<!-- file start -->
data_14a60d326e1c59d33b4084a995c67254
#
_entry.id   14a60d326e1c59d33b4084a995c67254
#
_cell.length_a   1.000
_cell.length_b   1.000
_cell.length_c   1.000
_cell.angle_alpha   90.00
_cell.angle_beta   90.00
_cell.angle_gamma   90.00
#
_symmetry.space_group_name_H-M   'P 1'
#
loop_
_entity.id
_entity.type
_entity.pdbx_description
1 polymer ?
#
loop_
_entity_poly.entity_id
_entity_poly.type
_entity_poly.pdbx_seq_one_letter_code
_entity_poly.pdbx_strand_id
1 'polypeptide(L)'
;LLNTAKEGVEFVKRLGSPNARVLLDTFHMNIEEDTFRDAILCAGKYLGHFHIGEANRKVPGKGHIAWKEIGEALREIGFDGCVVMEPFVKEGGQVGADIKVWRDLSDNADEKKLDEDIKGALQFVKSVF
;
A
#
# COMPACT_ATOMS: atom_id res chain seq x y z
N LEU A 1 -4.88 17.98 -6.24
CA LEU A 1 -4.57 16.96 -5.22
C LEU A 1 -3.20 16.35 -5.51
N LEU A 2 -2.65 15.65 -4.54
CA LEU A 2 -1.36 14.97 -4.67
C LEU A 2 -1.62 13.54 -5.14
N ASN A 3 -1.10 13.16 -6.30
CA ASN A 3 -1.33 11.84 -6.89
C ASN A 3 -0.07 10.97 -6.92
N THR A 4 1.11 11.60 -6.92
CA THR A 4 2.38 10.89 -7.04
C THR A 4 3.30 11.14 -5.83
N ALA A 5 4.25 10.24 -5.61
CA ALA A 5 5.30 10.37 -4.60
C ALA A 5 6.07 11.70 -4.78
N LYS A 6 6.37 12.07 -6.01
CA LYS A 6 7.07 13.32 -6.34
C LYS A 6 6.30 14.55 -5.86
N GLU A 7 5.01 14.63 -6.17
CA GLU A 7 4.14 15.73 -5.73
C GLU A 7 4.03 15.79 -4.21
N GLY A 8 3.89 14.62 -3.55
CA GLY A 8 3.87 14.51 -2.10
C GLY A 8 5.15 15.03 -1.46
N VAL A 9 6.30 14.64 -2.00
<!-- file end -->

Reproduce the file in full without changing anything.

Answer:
data_14a60d326e1c59d33b4084a995c67254
#
_entry.id   14a60d326e1c59d33b4084a995c67254
#
_cell.length_a   1.000
_cell.length_b   1.000
_cell.length_c   1.000
_cell.angle_alpha   90.00
_cell.angle_beta   90.00
_cell.angle_gamma   90.00
#
_symmetry.space_group_name_H-M   'P 1'
#
loop_
_entity.id
_entity.type
_entity.pdbx_description
1 polymer ?
#
loop_
_entity_poly.entity_id
_entity_poly.type
_entity_poly.pdbx_seq_one_letter_code
_entity_poly.pdbx_strand_id
1 'polypeptide(L)'
;LLNTAKEGVEFVKRLGSPNARVLLDTFHMNIEEDTFRDAILCAGKYLGHFHIGEANRKVPGKGHIAWKEIGEALREIGFDGCVVMEPFVKEGGQVGADIKVWRDLSDNADEKKLDEDIKGALQFVKSVF
;
A
#
# COMPACT_ATOMS: atom_id res chain seq x y z
N LEU A 1 -4.88 17.98 -6.24
CA LEU A 1 -4.57 16.96 -5.22
C LEU A 1 -3.20 16.35 -5.51
N LEU A 2 -2.65 15.65 -4.54
CA LEU A 2 -1.36 14.97 -4.67
C LEU A 2 -1.62 13.54 -5.14
N ASN A 3 -1.10 13.16 -6.30
CA ASN A 3 -1.33 11.84 -6.89
C ASN A 3 -0.07 10.97 -6.92
N THR A 4 1.11 11.60 -6.92
CA THR A 4 2.38 10.89 -7.04
C THR A 4 3.30 11.14 -5.83
N ALA A 5 4.25 10.24 -5.61
CA ALA A 5 5.30 10.37 -4.60
C ALA A 5 6.07 11.70 -4.78
N LYS A 6 6.37 12.07 -6.01
CA LYS A 6 7.07 13.32 -6.34
C LYS A 6 6.30 14.55 -5.86
N GLU A 7 5.01 14.63 -6.17
CA GLU A 7 4.14 15.73 -5.73
C GLU A 7 4.03 15.79 -4.21
N GLY A 8 3.89 14.62 -3.55
CA GLY A 8 3.87 14.51 -2.10
C GLY A 8 5.15 15.03 -1.46
N VAL A 9 6.30 14.64 -2.00